These second and fourth "things" should be considered in solving the question before us. The "mischief" to be remedied was the condition of involuntarily out of work laboring men in an era when wages were such that it was difficult for them to save money for the proverbial "rainy day". Such unemployed workmen frequently became indigent and their families were left without the necessities of life. The "true reason of the remedy" provided in the Unemployment Compensation Act is clearly set forth in the intendments of the Act, inter alia, in section 3 ( 43 PS 752), as follows:

"a. That the economic insecurity which the act seeks to avoid is the 'Involuntary unemployment and its resulting burden of indigency' which falls with crushing force upon the unemployed worker . . ."

"b. That this insecurity can best be met 'by the systematic setting aside of financial reserves to be used as compensation for the loss of wages by employes . . .'

"c. That the Commonwealth is justified in exercising its police powers 'for the compulsory setting aside of unemployment reserves . . .' This reserve is of course to be set aside by the employer and is 'to be used for the benefit of persons unemployed through no fault of their own'."

These intendments make it clear that those within the protection of the Act are "unemployed workers". By that last quoted phrase is meant those who while working for wages become unemployed. In that class there is not included those who did work for wages but who voluntarily removed themselves from the latter class to become independently engaged in a business of their own.

When this claimant voluntarily quit his job as an employe for wages to become an independent contractor he took himself out of the class entitled to the protection of the Act now under consideration. He became a businessman at his own risk. He could not assume his new status with the legal assurance that if his expectations of more favorable economic results from his new status was realized he would be the sole gainer while if his venture failed he could fall back on the compensation benefits which were his when he was a worker for wages. The law does not make Pennsylvania employers the insurers to any extent whatsoever of the private ventures of their employes. In a free society any employe may quit his work for any reason which appears to him adequate, but if he "gambles" with his job as an employe in the hope of becoming a businessman and an employer himself he cannot expect to find that the "game" is one in which all the possible gains are to be his while the losses, if any, are to be borne chiefly by his last employer.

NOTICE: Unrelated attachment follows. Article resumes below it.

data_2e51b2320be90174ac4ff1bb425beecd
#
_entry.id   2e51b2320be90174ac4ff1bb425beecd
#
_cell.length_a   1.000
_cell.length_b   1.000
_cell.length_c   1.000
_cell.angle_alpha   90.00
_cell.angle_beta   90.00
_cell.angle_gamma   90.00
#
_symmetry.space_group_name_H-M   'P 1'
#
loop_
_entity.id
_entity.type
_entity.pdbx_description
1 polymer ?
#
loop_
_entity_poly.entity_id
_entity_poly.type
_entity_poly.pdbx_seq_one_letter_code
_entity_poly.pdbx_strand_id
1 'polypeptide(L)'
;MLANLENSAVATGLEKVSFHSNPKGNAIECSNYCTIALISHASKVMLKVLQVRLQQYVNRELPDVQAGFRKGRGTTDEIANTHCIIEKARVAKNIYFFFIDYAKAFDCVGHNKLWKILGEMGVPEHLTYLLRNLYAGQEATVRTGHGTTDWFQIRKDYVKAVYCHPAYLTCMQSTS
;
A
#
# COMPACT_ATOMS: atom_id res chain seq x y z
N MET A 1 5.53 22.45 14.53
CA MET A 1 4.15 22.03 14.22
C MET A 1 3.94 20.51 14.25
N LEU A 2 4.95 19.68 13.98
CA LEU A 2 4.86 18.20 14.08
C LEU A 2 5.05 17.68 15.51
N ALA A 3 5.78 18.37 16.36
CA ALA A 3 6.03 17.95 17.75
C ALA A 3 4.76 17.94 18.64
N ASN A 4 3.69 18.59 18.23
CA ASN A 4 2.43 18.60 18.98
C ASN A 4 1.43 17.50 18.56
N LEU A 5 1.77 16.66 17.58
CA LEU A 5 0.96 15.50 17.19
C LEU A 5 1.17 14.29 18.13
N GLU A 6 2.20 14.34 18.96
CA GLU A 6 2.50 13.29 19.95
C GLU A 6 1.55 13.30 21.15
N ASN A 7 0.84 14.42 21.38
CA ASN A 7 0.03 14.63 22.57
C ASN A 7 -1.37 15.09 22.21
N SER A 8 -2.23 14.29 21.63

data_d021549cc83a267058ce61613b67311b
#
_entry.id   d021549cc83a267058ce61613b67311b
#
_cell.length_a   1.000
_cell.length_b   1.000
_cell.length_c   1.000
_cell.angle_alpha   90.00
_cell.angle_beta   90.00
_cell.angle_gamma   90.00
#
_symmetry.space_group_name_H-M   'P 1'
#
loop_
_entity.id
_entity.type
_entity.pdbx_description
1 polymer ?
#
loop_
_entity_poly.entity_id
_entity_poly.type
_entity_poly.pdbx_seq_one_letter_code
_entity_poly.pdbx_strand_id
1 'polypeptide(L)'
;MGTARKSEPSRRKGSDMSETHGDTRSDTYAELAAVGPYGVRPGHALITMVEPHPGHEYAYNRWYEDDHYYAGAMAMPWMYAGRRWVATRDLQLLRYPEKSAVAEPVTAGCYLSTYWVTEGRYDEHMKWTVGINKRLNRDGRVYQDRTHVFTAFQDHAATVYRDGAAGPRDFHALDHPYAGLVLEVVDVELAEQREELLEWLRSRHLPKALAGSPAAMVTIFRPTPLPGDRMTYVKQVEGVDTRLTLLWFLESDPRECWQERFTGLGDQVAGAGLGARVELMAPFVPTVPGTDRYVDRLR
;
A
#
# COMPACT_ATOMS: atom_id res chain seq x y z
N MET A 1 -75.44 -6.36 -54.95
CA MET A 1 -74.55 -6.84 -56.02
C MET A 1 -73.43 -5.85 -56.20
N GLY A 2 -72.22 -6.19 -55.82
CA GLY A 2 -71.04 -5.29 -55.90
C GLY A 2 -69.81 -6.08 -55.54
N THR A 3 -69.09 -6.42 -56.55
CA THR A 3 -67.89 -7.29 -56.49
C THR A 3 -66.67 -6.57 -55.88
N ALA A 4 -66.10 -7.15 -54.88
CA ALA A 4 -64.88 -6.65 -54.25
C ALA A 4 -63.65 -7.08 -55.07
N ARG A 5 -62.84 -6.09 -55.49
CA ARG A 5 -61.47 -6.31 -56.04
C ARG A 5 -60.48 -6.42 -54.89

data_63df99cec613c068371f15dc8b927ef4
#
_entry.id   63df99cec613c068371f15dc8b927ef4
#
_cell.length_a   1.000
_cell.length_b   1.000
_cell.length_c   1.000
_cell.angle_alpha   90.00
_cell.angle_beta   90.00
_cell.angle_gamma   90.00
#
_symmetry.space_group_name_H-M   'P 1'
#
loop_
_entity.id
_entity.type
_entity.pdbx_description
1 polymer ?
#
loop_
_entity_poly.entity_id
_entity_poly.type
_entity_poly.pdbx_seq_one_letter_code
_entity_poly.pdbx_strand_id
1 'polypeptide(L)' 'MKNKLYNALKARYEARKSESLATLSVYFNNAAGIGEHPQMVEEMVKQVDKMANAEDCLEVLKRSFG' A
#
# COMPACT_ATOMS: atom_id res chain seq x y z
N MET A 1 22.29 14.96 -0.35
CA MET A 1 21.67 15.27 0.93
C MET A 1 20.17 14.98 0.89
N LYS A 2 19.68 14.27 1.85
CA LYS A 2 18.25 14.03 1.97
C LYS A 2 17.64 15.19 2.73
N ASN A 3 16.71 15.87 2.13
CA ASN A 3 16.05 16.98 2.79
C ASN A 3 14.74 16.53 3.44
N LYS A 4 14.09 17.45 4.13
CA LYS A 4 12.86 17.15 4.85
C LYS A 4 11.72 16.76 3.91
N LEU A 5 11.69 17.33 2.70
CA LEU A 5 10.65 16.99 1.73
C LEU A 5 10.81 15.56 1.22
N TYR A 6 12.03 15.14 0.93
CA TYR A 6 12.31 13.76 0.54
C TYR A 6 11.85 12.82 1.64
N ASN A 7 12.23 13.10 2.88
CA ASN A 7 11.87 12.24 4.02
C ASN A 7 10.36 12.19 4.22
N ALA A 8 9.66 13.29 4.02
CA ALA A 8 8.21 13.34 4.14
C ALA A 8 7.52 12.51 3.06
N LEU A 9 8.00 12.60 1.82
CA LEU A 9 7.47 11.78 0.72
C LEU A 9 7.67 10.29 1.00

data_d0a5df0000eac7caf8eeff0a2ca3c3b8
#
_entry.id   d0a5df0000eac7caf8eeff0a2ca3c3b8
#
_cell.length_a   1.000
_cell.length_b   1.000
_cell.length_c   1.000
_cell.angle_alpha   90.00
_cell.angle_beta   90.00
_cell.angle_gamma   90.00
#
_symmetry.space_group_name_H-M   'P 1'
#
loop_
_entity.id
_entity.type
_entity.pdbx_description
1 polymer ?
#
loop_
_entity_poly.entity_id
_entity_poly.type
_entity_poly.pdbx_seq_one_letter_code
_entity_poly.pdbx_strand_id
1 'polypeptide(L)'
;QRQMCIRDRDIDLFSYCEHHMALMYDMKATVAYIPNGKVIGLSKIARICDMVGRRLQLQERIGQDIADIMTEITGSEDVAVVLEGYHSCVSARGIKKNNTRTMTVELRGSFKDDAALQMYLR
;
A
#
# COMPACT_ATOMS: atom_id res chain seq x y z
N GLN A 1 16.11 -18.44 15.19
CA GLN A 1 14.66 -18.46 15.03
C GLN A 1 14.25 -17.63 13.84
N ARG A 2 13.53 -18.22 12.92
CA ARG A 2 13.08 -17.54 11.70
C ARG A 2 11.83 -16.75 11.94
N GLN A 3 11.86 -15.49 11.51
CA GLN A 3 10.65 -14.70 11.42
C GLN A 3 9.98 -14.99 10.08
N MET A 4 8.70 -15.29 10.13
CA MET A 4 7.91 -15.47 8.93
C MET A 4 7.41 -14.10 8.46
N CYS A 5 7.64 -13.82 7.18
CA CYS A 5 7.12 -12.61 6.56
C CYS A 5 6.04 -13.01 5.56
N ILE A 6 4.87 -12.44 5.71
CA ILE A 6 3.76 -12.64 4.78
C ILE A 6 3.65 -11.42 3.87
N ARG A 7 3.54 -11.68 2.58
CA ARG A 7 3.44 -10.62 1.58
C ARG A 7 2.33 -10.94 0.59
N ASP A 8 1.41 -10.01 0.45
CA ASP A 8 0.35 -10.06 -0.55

In his testimony claimant gives his reason for ceasing to be an employe and going into business for himself. He said: ". . . from the time I put in there and the way I put the time in I figured I wasn't getting the proper break I should have gotten." He added what is quoted in the third paragraph of the opinion. Without consulting his employer and without seeking any information as to his probable employment tenure he decided that he would leave the ranks of wage earners and become a business man, and so on August 4, 1945 he became "customarily engaged in an independent business", that of roofing. He continued "on his own" from August until November, when he discovered that by his change of status he had worsened his economic position. If, for example, he had been admitted to the Bar just before the war and had at once, for either patriotic or economic reasons, become an employe of the Sun Shipbuilding Company and had on August 4, 1945 quit his job and entered upon the practice of law and then about three months later had decided that the law was not his field, he could not by abandoning his professional career have restored his eligibility to the Unemployment Compensation benefits he had voluntarily forfeited months before by renouncing his then status.